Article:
Dmytro Fedorenko aka VARIÁT

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Dmytro Fedorenko aka VARIÁT image

Following the release of “I Can See Everything From Here” in the guise of VARIÁT, we forwarded some questions to Ukrainian multimedia artist Dmytro Fedorenko, whose creations and productions with the imprint of Kvitnu, the label he quitted just recently, fed many reviews on this zine. This project sees the imprint of his newly founded label Prostir and blends dissonances, corroded and corrosive sounds forged by hammered toms, drilled cymbals, metallic objects hit like percussion, and over-amplified combined with sparkles of synth-driven pierced modulations and even hooks to folk songs. Let’s give the word to its author.

courtesy of Dmytro Fedorenko

Chain D.L.K.: Hi Dmytro! How are you doing?

Dmytro Fedorenko aka VARIÁT: All great!

Chain D.L.K.: On your website, you got introduced as an experimental music activist, sound artist, abstract painter and photographer, producer, and curator. Most of our readers could already have met releases, where you played some of the mentioned roles on our pages, but would you introduce yourself and what you do in your own words?

Dmytro Fedorenko aka VARIÁT: Some parts of those are in the past for me. I don’t curate anything anymore, nor produce any other artists’ works.

Now I introduce myself as an artist, and basically, this is the only thing I do.

Chain D.L.K.: What’s the meeting point of the above-mentioned roles, if there’s any?

Dmytro Fedorenko aka VARIÁT: At some point in life, I was some sort of all-in-one culture multitool machine: I would run International music festivals in Ukraine (Kvitnu Fest & Detali Zvuku), promote regular series of concerts, produce label Kvitnu, curate and produce music projects in collaboration with big European art institutions. And make my own music.

The meeting point was that all of that was about experimental music, I really liked to do all of it. Events, label, concerts, projects, releases… But then it became “too much”. So much art management left less time for my own music, which was the original interest for me. And when I realized that I have to choose between my own music and all that curatorial stuff, I chose music and started a reverse movement, back to myself.

Chain D.L.K.: What’s your definition of art?

Dmytro Fedorenko aka VARIÁT: The best way to practice Freedom.

Chain D.L.K.: …and what’s the one of an element, that seems prominent in many of your outputs, that is noise?

Dmytro Fedorenko aka VARIÁT: Yes, extreme sound forms are my tools. From the beginning I learned how to unleash it, later I learned how to control it.

Noise is very similar to fire.

Chain D.L.K.: You’re Ukrainian, but you reside in Austria at the moment, right? Do you keep a connection with your native country by your art as well?

Dmytro Fedorenko aka VARIÁT: I am not in Austria anymore. I moved from Vienna to Berlin in 2019. Overall, I live outside of Ukraine since 2015, but the connection is never cut. We continued to release and promote Ukrainian artists on Kvitnu, support political activists, take part in different projects and perform at festivals in Ukraine.

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SOME OF RELEASES OF UKRAINIAN ARTISTS ON KVITNU AFTER WE LEFT UKRAINE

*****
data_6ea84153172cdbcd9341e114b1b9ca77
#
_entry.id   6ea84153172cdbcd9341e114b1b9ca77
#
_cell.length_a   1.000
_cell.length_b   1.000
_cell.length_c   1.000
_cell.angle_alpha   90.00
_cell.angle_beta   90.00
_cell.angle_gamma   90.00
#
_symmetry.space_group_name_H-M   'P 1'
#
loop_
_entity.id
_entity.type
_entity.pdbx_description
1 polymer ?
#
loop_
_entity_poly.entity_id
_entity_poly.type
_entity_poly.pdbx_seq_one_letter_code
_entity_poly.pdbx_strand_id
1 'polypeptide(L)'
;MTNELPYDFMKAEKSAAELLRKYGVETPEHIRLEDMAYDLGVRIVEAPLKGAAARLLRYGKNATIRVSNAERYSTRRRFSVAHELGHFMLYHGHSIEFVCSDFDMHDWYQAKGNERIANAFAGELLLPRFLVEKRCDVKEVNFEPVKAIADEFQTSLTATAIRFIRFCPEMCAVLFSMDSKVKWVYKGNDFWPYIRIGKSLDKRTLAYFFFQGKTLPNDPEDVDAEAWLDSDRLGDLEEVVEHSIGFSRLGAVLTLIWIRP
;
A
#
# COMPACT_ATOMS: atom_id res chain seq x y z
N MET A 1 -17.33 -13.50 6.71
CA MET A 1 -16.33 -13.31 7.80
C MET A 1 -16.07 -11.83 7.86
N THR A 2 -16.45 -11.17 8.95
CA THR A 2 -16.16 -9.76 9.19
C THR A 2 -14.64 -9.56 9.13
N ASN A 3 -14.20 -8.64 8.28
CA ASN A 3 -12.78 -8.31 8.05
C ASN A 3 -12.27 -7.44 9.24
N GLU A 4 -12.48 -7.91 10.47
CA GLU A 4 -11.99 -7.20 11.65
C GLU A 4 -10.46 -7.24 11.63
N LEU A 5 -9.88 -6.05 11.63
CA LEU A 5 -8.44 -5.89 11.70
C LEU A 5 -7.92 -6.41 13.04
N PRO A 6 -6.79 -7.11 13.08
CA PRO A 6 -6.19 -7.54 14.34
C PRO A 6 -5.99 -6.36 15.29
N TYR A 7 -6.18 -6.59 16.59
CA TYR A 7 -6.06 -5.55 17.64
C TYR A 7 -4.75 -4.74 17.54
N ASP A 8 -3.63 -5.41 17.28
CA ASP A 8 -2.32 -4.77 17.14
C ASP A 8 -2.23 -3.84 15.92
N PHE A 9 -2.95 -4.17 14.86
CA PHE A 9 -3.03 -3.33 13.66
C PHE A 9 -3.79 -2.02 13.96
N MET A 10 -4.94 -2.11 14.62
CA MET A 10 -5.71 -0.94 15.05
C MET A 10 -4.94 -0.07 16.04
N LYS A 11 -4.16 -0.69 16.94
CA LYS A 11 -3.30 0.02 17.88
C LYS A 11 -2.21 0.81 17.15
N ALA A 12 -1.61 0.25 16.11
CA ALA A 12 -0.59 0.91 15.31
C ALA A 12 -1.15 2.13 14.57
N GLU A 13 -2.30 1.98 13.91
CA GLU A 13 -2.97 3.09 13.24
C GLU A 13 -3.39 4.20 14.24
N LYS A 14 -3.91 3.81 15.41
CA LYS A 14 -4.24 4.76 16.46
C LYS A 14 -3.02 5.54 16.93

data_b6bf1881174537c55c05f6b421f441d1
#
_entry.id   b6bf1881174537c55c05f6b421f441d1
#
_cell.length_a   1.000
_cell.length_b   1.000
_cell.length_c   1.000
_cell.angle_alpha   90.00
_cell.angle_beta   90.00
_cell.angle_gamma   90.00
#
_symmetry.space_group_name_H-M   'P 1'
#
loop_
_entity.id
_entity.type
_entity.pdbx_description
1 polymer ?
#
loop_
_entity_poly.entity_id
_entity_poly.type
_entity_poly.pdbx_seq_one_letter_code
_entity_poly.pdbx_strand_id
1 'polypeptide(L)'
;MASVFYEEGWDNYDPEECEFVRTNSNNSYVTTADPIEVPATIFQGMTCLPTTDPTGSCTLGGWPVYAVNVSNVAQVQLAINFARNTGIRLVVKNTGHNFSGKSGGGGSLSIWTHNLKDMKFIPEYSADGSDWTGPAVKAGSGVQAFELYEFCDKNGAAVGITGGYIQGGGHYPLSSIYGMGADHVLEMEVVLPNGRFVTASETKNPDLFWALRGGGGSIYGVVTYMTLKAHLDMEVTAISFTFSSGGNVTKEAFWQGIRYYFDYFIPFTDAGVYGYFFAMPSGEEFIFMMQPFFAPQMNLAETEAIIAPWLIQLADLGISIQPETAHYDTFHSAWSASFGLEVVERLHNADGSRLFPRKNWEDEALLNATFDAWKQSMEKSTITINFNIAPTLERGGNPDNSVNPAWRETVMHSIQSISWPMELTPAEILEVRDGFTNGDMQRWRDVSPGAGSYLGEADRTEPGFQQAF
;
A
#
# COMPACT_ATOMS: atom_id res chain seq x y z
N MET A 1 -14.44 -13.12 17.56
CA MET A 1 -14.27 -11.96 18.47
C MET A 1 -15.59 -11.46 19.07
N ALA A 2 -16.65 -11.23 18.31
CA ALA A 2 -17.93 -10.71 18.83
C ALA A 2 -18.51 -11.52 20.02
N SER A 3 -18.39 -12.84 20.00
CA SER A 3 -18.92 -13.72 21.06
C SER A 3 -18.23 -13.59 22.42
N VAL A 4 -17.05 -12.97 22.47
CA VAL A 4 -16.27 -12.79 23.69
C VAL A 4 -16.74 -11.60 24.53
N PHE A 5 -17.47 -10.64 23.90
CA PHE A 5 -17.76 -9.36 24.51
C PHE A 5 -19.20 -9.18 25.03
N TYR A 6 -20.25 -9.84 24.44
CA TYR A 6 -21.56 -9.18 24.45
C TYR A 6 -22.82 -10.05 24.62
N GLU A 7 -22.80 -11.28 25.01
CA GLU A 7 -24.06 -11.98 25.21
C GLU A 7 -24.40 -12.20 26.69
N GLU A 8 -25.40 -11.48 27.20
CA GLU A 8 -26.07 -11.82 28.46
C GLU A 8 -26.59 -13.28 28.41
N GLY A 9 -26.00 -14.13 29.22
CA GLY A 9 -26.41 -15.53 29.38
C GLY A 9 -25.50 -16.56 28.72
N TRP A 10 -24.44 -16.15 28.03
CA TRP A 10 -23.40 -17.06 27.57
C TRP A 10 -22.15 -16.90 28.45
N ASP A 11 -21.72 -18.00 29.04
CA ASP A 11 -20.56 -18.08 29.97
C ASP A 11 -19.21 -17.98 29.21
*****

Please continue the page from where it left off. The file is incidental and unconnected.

Stasik “Lullaby For The Enemy”
https://kvitnu.bandcamp.com/album/lullaby-for-the-enemy

Ujif_notfound “Process”
https://kvitnu.bandcamp.com/album/process-2

Kotra vs Edward Sol “Sokyra”
https://kvitnu.bandcamp.com/album/sokyra

Voin Oruwu “Etudes From A Starship”
https://kvitnu.bandcamp.com/album/etudes-from-a-starship

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Chain D.L.K.: Are you concerned by pieces of news from Ukraine? What’s the aspect that an averagely informed non-Ukrainian person can not easily understand of that situation?

Dmytro Fedorenko aka VARIÁT: I am concerned since the beginning of the Russian-Ukrainian war in 2014. I am very well-informed about the situation.

If to simplify the story, the main aspect you should keep in mind is that Russia is an empire by its structure and behavior. The last real existing empire. Empires don’t like to lose their colonies, and Ukraine was one of their colonies. Ukraine wants to be free.

All empires die at some point, and unfortunately, these ugly structures never die quietly, but by leaving a long trail of blood. The Russian Empire will die, too, sooner or later. Without Ukraine, it will die much faster.

Chain D.L.K.: We reviewed many records imprinted under Kvitnu, the label you founded in 2006. Many fans of the excellent sounds you pushed by that label are asking why it got recently closed…

Dmytro Fedorenko aka VARIÁT: World of music in 2006, when Kvitnu was founded, and in 2022 are two very different worlds. Many old parts and concepts of it don’t exist or don’t make sense anymore, a new shape of the Music World is still to be formed. And it’s ok. Changes are a sign of life and transformation.

At some point, I didn’t see a possible way to continue running Kvitnu on the same quality and conceptual level as it was for almost 15 years. All possible future steps looked like a downgrade or a compromise. To compromise would seem disrespectful towards our artists and listeners.

Besides, any art project must have a beginning and must have an end. Both parts are equally important. I still perfectly remember every early concept behind Kvitnu. I love the way the label developed together with our artists. And Kvitnu was closed with a clean-cut, positively, with respect and in its finest shape, and will remain like it.

Chain D.L.K.: Would you say that Prostir can be considered a sort of phoenix of Kvitnu or as a completely different entity?